Charred Bell Pepper | Cooking With Bells On

Kitchen Hack #3: Charring Peppers Upside Down

Lately I’ve been charring a lot of peppers in development of recipes for this blog. I used to think that the technique – essentially burning peppers over a gas flame in order to loosen the skin for peeling – was mostly unnecessary outside the professional kitchen. Home cooks shouldn’t be so picky as to care about having the experience of a dish tarnished by the snappy bite of a little vegetable skin, right?

Maybe not. I recently began to evolve on this point when I realized that charring poblanos could lend a smoky flavor to my lentil soup. Then I began working on a new recipe featuring red bell peppers, and as I’ve been testing and retesting it over the past week I realized that the skins absolutely had to go for the recipe to work. The thing is, when your recipe calls for 4 red bell peppers, charred, peeled, and seeded, and when you’re making that recipe three or four times in as many days, charring peppers becomes a major pain in the butt. After spending several hours over the past week turning peppers over the stove (many thanks to Brian for manning that station more than once), I decided there had to be a better way.

It took some trial and error, but I eventually settled on a technique to hack the charred pepper. My initial goal was to simplify the process so that it would be less time consuming, but I am pleased to say that my hack actually improved on the efficacy of the pepper-charring as well! The peppers actually burn more evenly, leaving behind no trace of unblemished skin that would otherwise be difficult to peel. So go ahead and forget the tedious stove-top method you were using before; my strategy works better.

To hack charred peppers I use the exposed flame of my broiler to char the peppers for me – I char them upside down! The trick is to deal with the indented shape of the peppers, which makes it nearly impossible for the peppers to blacken evenly (or sometimes at all). To resolve this issue, I remove the core of the pepper and press them flat. By laying the peppers flat against a sheet pan, I am able to easily char several peppers at a time without attending to them at the stove.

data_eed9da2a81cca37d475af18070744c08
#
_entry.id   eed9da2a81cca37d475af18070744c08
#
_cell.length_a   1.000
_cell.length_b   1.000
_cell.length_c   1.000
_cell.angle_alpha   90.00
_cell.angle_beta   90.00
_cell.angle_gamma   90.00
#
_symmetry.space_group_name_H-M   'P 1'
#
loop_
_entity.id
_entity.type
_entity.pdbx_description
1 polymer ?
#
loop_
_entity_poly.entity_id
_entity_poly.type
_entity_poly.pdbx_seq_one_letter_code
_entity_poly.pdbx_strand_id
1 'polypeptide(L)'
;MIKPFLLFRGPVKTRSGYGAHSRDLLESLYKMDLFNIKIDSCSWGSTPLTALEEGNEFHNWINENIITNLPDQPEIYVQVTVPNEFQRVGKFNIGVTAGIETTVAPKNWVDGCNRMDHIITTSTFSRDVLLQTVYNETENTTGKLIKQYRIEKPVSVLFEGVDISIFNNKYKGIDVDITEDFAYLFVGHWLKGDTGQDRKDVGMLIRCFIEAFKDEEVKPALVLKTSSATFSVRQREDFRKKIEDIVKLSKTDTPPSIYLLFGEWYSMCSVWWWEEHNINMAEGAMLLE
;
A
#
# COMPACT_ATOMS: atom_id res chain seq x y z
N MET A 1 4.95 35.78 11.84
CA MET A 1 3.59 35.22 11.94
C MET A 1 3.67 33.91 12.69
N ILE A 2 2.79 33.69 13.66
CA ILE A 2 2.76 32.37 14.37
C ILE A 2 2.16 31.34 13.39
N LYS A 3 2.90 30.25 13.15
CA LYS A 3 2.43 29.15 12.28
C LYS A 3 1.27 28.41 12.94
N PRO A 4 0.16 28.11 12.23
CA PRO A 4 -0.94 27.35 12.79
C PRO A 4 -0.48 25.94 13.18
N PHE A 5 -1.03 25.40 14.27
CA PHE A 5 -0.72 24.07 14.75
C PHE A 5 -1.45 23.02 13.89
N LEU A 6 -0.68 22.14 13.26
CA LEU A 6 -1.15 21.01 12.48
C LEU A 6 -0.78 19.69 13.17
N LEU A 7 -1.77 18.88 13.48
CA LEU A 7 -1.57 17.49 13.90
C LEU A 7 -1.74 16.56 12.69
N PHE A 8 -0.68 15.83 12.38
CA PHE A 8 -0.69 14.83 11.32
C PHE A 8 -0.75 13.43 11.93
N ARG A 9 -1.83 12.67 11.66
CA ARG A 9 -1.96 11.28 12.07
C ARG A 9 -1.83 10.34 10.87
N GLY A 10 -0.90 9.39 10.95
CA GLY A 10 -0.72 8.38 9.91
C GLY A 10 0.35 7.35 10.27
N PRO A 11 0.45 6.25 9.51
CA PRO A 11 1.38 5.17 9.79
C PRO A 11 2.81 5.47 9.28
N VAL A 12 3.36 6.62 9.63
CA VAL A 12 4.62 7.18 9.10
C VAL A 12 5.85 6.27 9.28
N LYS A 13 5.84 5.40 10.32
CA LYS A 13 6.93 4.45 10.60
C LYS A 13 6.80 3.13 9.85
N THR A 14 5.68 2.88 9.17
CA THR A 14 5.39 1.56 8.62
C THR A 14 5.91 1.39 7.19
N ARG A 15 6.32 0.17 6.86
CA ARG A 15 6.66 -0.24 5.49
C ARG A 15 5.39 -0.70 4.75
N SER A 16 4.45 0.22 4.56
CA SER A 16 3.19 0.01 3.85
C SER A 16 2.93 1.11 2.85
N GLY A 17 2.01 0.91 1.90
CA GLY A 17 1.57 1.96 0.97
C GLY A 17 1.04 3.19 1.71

Kitchen Hack: Charring Peppers Upside Down

This technique works for any kind of large pepper (bell pepper, jalapeno, poblano, anaheim, etc). Be aware that your kitchen will smell like something is burning as you char the peppers – you’re not doing it wrong, I promise, just open a window.

  1. Place a rack on the top shelf of your oven and turn on the broiler. Line a baking pan with tinfoil.
  2. Cut both ends off the pepper and slice down one side. Remove the seeds and lie the pepper flat, skin-side up. Press firmly to flatten to break and flatten any kinks.
  3. Place the peppers under the broiler until they are just about entirely black, 10-15 minutes.
  4. Remove the blackened peppers and place in a bowl. Cover and let steam for 15 minutes. Peel the peppers and rinse under the tap, if necessary.

 

 

 

 

 

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Pickled Purple Cauliflower | Cooking With Bells On

Pickled Purple Cauliflower

You’ve seen Portlandia, right? Wait, you haven’t? Okay, take a minute to consume the spot-on hilarity that is this clip and then I’ll get back to you.

Now that we are on the same page, let’s talk about pickles. Somehow pickles recently got cool, and they have been making a trendy appearance on restaurant menus everywhere. Chefs have been utilizing little bits of pickled vegetables as an alternative to citrus or vinegar, a new way of bringing acidic contrast to a dish. And while I’m sure that pickles will one day be as cliché as foams or truffle oil, I am at the moment really excited to experiment with pickling in my own kitchen.